I learned that I wasn’t so much looking for my dream job, as I was seeking to find my identity. But how can a person grow when the world they are living in takes but doesn’t give? Like everyone I met on the food project and in Calais, it was never a person’s ambition, drive, dedication, intelligence, or courage, that was the problem. It was the political and economic instabilities that fracture a person’s worth and often removes their chosen and personally crafted identity. The homeless person you pass on the street is just that, homeless, but when he sat in our Brighton cafe he was an equal. A person with his own story and interests, and his identity was not simply based upon what he lacked. I had allowed my identity to be that of a failed post-graduate, an unemployment statistic, one of the thousands within generation Y with more debt than income, astronomical rent prices, and that metaphorical property ladder fading beyond reach. All I wanted to do was live modestly with independence and a chance of saving some money to travel again.

I chose to do this through art. I’ve always been an avid drawer. At University I used drawing as a way to relax, to unwind from the stresses of exams and assignment deadlines. My artwork always comprised of crosshatch line drawing with biro on paper. I started pyrography when my boyfriend saw my drawings as more than doodles. As a talented carpenter, he sees raw material as more than what meets the eye. He can envision what those materials will become if careful skill and consideration is applied, and so he bought me a hobbyist pyrography pen and told me to draw with it. Within a month I had burnt out the poor hobbyist kit from sheer exhaustion after using it to burn Christmas presents for my friends and family for hours each day.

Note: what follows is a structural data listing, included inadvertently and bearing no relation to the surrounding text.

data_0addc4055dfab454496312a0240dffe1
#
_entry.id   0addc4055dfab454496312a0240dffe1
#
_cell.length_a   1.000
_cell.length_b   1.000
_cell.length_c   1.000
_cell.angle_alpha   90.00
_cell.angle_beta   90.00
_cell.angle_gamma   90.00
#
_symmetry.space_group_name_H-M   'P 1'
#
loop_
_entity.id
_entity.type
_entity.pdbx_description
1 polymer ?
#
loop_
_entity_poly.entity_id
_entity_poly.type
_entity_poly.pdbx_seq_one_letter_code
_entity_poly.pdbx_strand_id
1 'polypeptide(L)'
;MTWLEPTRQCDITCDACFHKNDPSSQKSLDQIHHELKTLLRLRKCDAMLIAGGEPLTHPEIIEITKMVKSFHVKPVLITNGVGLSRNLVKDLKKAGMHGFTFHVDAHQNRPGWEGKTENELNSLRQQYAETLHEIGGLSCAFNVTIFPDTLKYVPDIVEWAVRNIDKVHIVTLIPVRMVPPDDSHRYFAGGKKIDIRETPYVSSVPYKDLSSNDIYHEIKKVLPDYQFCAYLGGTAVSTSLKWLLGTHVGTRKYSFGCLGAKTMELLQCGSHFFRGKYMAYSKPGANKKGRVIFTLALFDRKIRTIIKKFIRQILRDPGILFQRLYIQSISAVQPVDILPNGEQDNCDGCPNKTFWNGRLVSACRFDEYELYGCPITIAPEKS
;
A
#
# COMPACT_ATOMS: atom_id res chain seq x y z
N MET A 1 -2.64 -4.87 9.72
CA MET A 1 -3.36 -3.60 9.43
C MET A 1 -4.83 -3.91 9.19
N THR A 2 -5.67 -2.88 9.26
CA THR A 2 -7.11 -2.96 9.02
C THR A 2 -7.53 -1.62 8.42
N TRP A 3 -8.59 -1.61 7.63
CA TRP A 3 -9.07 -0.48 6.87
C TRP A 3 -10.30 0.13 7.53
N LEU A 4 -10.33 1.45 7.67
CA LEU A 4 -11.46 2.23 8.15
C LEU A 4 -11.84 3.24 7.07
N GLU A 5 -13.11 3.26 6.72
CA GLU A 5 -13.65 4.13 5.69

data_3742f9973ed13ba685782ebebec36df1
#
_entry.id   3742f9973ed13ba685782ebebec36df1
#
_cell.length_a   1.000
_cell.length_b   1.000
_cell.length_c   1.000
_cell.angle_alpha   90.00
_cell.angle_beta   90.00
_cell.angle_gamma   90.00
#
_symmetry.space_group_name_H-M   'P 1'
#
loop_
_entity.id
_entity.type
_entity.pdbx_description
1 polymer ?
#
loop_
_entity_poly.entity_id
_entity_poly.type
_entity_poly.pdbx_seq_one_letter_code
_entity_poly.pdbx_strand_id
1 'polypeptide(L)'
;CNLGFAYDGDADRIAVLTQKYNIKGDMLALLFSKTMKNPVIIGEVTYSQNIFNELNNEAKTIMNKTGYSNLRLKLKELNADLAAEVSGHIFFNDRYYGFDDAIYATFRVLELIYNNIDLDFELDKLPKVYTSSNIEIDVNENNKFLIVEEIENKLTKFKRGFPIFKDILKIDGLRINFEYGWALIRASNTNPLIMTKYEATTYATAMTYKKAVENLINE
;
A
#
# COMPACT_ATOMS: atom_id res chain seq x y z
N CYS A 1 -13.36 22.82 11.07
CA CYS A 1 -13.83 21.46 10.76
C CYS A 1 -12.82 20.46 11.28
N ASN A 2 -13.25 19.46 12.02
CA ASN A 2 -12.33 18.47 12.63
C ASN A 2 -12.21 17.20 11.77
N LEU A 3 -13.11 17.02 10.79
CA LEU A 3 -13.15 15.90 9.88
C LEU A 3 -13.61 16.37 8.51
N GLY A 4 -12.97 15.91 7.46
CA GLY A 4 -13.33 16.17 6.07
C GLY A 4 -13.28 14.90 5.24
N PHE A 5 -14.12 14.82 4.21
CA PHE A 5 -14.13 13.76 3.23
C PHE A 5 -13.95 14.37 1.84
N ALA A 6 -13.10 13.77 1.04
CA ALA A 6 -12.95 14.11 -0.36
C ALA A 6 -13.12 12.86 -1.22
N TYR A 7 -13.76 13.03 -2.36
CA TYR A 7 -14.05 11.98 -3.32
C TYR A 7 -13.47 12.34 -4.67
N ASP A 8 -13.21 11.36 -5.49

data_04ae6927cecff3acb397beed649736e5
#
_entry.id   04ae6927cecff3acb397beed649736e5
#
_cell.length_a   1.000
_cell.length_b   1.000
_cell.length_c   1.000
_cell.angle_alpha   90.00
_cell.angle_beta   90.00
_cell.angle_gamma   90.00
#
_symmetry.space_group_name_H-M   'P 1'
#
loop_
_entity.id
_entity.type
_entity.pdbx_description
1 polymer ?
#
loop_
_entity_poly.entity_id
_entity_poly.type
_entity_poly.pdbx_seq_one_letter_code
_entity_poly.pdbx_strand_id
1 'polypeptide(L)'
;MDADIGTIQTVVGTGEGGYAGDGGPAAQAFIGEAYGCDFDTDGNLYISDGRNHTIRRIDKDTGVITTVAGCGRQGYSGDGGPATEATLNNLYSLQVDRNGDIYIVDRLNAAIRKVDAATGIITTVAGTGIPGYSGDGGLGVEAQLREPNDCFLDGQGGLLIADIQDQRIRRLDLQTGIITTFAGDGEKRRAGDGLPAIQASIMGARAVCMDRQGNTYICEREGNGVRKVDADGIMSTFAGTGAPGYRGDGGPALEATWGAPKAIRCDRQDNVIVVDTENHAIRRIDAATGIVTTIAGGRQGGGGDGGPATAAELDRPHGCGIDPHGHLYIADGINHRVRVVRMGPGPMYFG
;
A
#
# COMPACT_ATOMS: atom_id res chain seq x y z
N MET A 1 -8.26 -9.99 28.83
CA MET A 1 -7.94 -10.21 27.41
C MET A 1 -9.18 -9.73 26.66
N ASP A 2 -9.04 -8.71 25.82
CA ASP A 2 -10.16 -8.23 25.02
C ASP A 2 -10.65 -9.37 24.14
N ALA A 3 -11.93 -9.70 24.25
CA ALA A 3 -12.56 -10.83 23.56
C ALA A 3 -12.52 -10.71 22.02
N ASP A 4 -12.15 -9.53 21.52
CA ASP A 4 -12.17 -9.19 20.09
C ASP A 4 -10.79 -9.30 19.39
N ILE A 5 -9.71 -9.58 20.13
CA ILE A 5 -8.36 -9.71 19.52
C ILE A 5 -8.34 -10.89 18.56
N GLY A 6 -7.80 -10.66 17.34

I shared the progress of each piece on my instagram account, which soon became busy with people checking in from all over the world, following my work and asking me for tips and advice. It was this that really persuaded me that pyrography might just be more than a way to unwind.

I now pyrography full time from my studio in Brighton, though I am looking for a bigger space for the near future. I also use a professional pyrography tool that can cope with the amount of use I put it through. I have found my passion lies with oak, what I can only describe to be the most ruggedly beautiful material in its aesthetic and folk character. I draw and burn what I love: animals, nature, and patterns that remind me of the places I’ve seen whilst travelling. I like to use pointillism, to create both delicate and heavily shaded imagery with an added story as a dedicated process. I love the all consuming nature of pointillism, which I feel does justice to a material that requires so much time in its life to mature, and then so much time after life to season. I carefully select each piece of oak based upon the drawing that will be etched and burned into its surface. I like to incorporate the grain and work with the natural contorts of the wood. I only use natural products to finish my art, bees wax and Tung Oil to name examples, both come from nature. I use unwanted clothes for rags, and all my left over’s (which are very few!) are burned in our fire place to keep us warm. In pyrography I found a way to connect with my passions, to live an environmentally friendly low impact lifestyle, and focus my thoughts on animals, nature, and travelling, the things which make me happy. In art I have found the calm in the storm that is living as a 26 year old in a complicated and often unjust Britain. Don’t ever be defined by an inability to meet societies expectations. Be defined by finding your own way to live, on your own terms. That, is your identity.

moon mandala

Moon mandala oak artwork, created in December 2015.

Pointillism pyrography turtle

Turtle, pointillism on oak, created in March 2016.

One thought on “My story. How I came to be a pyrography artist.

  1. Hi Jes…you have amazing journey. And your art creations are very awesome!.
    My name is Heru…and i new in pyrography. I tried pyrography in beginning this month. Because i have no money and rice for eating my family. Just have a cutting board and iron soldering that i borrowed from a friend. Alhamdulillah…some friends like my creation. And i recieve some order from them. Sometime, among of my friend pay their order with rice…hahaha. Alhamdulillah!